‘Anak kami’ adoption programme helps save illegitimate babies

16 Jul 2019 / 18:35 H.

MALACCA: When she was working as a reporter eight years ago, Suraya Ali’s cried when she saw the remains of a newborn baby taken out of a toilet bowl by a rescue team.

“That day the perpetrator was at the scene and she looked confused,” Suraya said as she recalled the incident.

The 18–year–old girl told Suraya she was depressed because nobody bothered about her, including her own family and friends, after they found out she was pregnant.

Suraya, who was then working as a journalist with the Malaysian National News Agency (Bernama), said she decided she had to help young unwed mothers and their babies.

She approached the Social Welfare Department and the National Registration Department, talked to medical officers and lawyers to learn about the adoption process before setting up her “Anak Kami” adoption programme in 2011.

With her journalistic skills, she went to different relevant authorities to get clear information on the adoption documentation process before setting up the programme.

Later, in 2017, she teamed up with the Malaysian Muslim Consumers Association (PPIM) and so far, they have helped over 170 babies to be adopted legally.

Suraya who is currently the PPIM women bureau head said the adoptions by the foster families were done according to the terms of the birth mother.

“The primary condition for adopting the babies through this initiative is that there is no element of selling and buying and we also do not allow the foster family to offer any kind of consolation or gift to the birth mother,” she said.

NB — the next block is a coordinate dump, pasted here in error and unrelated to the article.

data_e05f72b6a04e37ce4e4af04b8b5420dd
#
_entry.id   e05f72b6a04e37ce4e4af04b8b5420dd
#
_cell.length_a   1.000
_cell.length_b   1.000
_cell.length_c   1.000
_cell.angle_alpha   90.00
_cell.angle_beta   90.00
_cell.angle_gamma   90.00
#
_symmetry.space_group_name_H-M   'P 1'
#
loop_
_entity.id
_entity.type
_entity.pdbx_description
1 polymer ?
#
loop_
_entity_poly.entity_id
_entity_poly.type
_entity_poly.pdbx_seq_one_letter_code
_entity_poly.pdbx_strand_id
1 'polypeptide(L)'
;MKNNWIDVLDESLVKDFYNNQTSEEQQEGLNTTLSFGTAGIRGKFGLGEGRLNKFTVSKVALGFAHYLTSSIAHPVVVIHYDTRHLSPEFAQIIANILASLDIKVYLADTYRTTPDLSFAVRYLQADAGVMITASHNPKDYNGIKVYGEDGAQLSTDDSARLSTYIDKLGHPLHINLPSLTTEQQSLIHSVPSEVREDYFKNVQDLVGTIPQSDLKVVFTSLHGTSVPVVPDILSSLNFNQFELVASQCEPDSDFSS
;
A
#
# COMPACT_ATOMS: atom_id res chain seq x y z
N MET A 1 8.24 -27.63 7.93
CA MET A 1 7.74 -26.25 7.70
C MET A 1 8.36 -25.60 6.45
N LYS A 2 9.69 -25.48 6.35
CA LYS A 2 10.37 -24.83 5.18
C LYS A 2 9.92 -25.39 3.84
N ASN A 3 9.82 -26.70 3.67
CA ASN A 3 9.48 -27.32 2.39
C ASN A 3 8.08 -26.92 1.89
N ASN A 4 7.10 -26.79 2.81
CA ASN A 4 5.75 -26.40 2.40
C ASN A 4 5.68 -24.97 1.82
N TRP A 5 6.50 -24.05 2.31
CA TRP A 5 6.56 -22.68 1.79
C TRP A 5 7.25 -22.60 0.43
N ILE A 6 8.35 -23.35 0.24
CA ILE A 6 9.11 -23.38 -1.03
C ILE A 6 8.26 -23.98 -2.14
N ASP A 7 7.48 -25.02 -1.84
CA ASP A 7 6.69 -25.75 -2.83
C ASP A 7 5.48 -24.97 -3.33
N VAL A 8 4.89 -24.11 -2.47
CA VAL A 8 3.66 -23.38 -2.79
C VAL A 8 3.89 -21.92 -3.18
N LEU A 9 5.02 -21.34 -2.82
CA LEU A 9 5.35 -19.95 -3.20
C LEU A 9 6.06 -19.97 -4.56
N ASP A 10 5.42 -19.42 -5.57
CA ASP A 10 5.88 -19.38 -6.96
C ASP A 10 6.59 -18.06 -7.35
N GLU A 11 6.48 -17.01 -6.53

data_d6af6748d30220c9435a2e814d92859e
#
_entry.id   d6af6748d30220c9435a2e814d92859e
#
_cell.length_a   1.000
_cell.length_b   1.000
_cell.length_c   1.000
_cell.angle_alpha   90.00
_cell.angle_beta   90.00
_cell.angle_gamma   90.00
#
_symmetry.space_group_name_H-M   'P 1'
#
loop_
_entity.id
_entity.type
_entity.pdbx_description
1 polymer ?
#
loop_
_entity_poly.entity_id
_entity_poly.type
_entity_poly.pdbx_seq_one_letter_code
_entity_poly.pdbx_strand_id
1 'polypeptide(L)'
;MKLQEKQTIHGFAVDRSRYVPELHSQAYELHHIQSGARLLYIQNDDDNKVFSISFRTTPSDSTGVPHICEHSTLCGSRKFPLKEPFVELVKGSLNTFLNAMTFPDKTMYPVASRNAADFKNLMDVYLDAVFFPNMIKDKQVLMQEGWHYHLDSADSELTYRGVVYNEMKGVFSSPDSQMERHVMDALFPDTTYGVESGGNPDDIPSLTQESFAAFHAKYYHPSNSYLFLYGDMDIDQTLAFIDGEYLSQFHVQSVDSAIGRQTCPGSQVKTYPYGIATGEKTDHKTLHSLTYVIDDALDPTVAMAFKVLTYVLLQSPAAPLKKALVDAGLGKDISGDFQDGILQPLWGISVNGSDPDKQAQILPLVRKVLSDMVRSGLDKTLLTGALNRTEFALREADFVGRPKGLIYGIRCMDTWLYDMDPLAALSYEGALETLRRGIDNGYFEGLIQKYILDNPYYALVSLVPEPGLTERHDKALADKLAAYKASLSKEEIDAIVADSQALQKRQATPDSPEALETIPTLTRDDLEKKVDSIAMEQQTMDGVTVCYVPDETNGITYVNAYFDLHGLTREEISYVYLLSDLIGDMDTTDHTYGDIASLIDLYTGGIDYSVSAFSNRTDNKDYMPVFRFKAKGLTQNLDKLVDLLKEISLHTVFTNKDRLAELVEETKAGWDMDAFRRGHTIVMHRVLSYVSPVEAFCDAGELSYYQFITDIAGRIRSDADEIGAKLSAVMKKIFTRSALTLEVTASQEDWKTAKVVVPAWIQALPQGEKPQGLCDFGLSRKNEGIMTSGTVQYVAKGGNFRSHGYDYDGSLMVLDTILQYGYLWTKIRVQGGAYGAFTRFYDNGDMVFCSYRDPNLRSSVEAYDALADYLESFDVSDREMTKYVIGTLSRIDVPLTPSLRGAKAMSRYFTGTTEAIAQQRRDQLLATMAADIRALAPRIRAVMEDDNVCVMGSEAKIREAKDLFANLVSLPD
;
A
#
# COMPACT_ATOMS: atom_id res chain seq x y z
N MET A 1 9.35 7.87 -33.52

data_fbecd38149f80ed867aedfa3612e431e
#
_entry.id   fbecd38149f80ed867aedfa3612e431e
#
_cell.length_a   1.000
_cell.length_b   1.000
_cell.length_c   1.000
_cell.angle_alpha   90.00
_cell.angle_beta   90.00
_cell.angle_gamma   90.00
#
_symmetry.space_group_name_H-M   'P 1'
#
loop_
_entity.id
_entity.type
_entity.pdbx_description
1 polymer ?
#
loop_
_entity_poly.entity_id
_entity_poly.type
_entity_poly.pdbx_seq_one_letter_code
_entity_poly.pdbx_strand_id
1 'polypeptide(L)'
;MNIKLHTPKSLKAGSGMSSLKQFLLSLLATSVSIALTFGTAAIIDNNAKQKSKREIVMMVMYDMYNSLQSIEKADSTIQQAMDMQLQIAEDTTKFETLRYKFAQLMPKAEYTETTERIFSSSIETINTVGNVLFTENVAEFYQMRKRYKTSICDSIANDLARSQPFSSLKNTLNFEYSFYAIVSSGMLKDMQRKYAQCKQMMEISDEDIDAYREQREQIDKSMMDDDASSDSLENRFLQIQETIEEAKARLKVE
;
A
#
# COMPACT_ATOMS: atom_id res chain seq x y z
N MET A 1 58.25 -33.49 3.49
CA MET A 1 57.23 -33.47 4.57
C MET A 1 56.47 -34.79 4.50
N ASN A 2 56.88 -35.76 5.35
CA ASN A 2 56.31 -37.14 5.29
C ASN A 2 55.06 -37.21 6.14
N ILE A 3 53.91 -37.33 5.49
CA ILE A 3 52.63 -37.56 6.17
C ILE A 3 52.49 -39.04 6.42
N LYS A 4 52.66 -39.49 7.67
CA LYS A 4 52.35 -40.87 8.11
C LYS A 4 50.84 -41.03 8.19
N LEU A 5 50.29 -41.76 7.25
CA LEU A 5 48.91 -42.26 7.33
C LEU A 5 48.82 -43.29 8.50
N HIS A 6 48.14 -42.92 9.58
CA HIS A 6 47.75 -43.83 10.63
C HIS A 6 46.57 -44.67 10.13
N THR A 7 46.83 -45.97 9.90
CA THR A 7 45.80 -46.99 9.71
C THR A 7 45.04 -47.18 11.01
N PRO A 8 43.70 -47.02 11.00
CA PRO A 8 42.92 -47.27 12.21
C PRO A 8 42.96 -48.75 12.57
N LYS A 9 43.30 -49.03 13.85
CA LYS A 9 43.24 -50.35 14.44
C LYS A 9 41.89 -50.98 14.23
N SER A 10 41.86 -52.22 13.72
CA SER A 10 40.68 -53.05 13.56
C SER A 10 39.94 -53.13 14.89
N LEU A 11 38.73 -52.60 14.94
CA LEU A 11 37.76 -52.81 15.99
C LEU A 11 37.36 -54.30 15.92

However, she added, all applicants were asked to make contributions to the PPIM Humanitarian Fund where the money will be used to help the birth mother.

“The foster families will maintain a good relationship with the birth mother and we also make sure that the baby received breast milk from their birth mother.

“We also wanted the birth mother to follow the child’s development while in the care of the foster family to remind them to not make the same mistake,” she said.

Meanwhile, PPIM head Datuk Nadzim Johan, said the initiative will not encourage the birth of out–of–wedlock babies or adultery.

“The Anak Kami programme helps those who made a mistake to repent and return to a better life,” he said, adding that almost all the birth mothers who were in the programme were now married, had good jobs or had completed their studies.

Nadzim said the assistance was given not only to save the baby and to bring joy to the foster family but also to prevent those who became pregnant out–of–the wedlock from committing serious criminal offences such as killing or dumping their babies. — Bernama

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